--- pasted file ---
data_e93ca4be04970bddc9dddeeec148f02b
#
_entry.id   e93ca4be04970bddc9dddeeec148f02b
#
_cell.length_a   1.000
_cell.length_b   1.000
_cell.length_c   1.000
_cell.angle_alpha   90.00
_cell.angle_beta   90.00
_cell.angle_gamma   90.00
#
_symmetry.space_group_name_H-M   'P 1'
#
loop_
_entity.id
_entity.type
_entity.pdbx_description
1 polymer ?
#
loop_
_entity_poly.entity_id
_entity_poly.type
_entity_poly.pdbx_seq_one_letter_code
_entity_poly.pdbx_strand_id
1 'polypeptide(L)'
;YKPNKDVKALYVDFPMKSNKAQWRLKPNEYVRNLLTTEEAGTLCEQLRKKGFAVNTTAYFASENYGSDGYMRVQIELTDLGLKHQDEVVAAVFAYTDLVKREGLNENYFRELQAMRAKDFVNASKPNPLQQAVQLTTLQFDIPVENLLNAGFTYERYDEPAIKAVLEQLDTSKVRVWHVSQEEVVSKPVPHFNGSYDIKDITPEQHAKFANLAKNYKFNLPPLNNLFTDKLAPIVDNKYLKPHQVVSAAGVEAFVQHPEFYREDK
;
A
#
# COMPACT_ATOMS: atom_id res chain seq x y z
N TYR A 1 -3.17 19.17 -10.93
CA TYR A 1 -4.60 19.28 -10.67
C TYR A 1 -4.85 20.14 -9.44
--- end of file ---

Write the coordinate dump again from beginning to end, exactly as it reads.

data_e93ca4be04970bddc9dddeeec148f02b
#
_entry.id   e93ca4be04970bddc9dddeeec148f02b
#
_cell.length_a   1.000
_cell.length_b   1.000
_cell.length_c   1.000
_cell.angle_alpha   90.00
_cell.angle_beta   90.00
_cell.angle_gamma   90.00
#
_symmetry.space_group_name_H-M   'P 1'
#
loop_
_entity.id
_entity.type
_entity.pdbx_description
1 polymer ?
#
loop_
_entity_poly.entity_id
_entity_poly.type
_entity_poly.pdbx_seq_one_letter_code
_entity_poly.pdbx_strand_id
1 'polypeptide(L)'
;YKPNKDVKALYVDFPMKSNKAQWRLKPNEYVRNLLTTEEAGTLCEQLRKKGFAVNTTAYFASENYGSDGYMRVQIELTDLGLKHQDEVVAAVFAYTDLVKREGLNENYFRELQAMRAKDFVNASKPNPLQQAVQLTTLQFDIPVENLLNAGFTYERYDEPAIKAVLEQLDTSKVRVWHVSQEEVVSKPVPHFNGSYDIKDITPEQHAKFANLAKNYKFNLPPLNNLFTDKLAPIVDNKYLKPHQVVSAAGVEAFVQHPEFYREDK
;
A
#
# COMPACT_ATOMS: atom_id res chain seq x y z
N TYR A 1 -3.17 19.17 -10.93
CA TYR A 1 -4.60 19.28 -10.67
C TYR A 1 -4.85 20.14 -9.44